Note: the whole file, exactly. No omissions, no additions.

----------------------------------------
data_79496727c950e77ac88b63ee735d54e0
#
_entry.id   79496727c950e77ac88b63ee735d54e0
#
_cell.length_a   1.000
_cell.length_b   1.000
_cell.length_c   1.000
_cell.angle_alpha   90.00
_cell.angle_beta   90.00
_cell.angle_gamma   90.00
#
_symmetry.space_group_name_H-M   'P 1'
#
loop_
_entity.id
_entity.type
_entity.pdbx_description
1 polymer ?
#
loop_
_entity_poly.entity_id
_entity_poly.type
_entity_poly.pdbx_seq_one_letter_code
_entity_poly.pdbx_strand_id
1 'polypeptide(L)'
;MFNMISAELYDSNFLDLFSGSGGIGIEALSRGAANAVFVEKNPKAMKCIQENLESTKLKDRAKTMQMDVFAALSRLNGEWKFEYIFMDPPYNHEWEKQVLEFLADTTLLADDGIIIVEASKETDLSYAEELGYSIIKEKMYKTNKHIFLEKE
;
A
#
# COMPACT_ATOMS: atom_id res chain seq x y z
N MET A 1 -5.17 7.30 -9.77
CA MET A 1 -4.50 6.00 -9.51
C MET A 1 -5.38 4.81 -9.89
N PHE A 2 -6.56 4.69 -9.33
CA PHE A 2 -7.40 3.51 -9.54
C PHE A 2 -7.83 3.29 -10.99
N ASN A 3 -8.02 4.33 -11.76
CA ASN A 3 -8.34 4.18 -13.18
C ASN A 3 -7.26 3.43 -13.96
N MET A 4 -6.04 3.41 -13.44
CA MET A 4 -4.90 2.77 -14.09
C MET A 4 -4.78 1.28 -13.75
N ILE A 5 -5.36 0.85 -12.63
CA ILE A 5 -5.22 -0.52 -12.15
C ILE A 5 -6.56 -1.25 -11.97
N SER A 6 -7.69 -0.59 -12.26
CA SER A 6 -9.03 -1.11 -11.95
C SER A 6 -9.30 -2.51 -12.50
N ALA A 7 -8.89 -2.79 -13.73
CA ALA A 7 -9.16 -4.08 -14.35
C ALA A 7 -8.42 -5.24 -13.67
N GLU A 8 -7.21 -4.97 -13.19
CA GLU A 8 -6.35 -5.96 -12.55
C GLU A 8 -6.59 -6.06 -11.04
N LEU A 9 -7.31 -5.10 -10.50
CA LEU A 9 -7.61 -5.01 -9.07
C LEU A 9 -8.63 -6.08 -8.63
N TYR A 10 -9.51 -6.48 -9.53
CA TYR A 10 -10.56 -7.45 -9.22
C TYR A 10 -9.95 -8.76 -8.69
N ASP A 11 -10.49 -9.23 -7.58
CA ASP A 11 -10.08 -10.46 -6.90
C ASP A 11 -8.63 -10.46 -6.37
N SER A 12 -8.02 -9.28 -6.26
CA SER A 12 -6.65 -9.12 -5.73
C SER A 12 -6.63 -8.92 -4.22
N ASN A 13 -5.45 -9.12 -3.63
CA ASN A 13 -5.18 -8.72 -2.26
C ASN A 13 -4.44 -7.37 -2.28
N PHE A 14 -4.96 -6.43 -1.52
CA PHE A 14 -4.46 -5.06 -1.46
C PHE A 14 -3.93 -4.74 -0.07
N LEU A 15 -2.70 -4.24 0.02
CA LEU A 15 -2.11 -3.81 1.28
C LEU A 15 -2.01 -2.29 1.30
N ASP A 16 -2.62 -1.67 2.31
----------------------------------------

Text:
data_79496727c950e77ac88b63ee735d54e0
#
_entry.id   79496727c950e77ac88b63ee735d54e0
#
_cell.length_a   1.000
_cell.length_b   1.000
_cell.length_c   1.000
_cell.angle_alpha   90.00
_cell.angle_beta   90.00
_cell.angle_gamma   90.00
#
_symmetry.space_group_name_H-M   'P 1'
#
loop_
_entity.id
_entity.type
_entity.pdbx_description
1 polymer ?
#
loop_
_entity_poly.entity_id
_entity_poly.type
_entity_poly.pdbx_seq_one_letter_code
_entity_poly.pdbx_strand_id
1 'polypeptide(L)'
;MFNMISAELYDSNFLDLFSGSGGIGIEALSRGAANAVFVEKNPKAMKCIQENLESTKLKDRAKTMQMDVFAALSRLNGEWKFEYIFMDPPYNHEWEKQVLEFLADTTLLADDGIIIVEASKETDLSYAEELGYSIIKEKMYKTNKHIFLEKE
;
A
#
# COMPACT_ATOMS: atom_id res chain seq x y z
N MET A 1 -5.17 7.30 -9.77
CA MET A 1 -4.50 6.00 -9.51
C MET A 1 -5.38 4.81 -9.89
N PHE A 2 -6.56 4.69 -9.33
CA PHE A 2 -7.40 3.51 -9.54
C PHE A 2 -7.83 3.29 -10.99
N ASN A 3 -8.02 4.33 -11.76
CA ASN A 3 -8.34 4.18 -13.18
C ASN A 3 -7.26 3.43 -13.96
N MET A 4 -6.04 3.41 -13.44
CA MET A 4 -4.90 2.77 -14.09
C MET A 4 -4.78 1.28 -13.75
N ILE A 5 -5.36 0.85 -12.63
CA ILE A 5 -5.22 -0.52 -12.15
C ILE A 5 -6.56 -1.25 -11.97
N SER A 6 -7.69 -0.59 -12.26
CA SER A 6 -9.03 -1.11 -11.95
C SER A 6 -9.30 -2.51 -12.50
N ALA A 7 -8.89 -2.79 -13.73
CA ALA A 7 -9.16 -4.08 -14.35
C ALA A 7 -8.42 -5.24 -13.67
N GLU A 8 -7.21 -4.97 -13.19
CA GLU A 8 -6.35 -5.96 -12.55
C GLU A 8 -6.59 -6.06 -11.04
N LEU A 9 -7.31 -5.10 -10.50
CA LEU A 9 -7.61 -5.01 -9.07
C LEU A 9 -8.63 -6.08 -8.63
N TYR A 10 -9.51 -6.48 -9.53
CA TYR A 10 -10.56 -7.45 -9.22
C TYR A 10 -9.95 -8.76 -8.69
N ASP A 11 -10.49 -9.23 -7.58
CA ASP A 11 -10.08 -10.46 -6.90
C ASP A 11 -8.63 -10.46 -6.37
N SER A 12 -8.02 -9.28 -6.26
CA SER A 12 -6.65 -9.12 -5.73
C SER A 12 -6.63 -8.92 -4.22
N ASN A 13 -5.45 -9.12 -3.63
CA ASN A 13 -5.18 -8.72 -2.26
C ASN A 13 -4.44 -7.37 -2.28
N PHE A 14 -4.96 -6.43 -1.52
CA PHE A 14 -4.46 -5.06 -1.46
C PHE A 14 -3.93 -4.74 -0.07
N LEU A 15 -2.70 -4.24 0.02
CA LEU A 15 -2.11 -3.81 1.28
C LEU A 15 -2.01 -2.29 1.30
N ASP A 16 -2.62 -1.67 2.31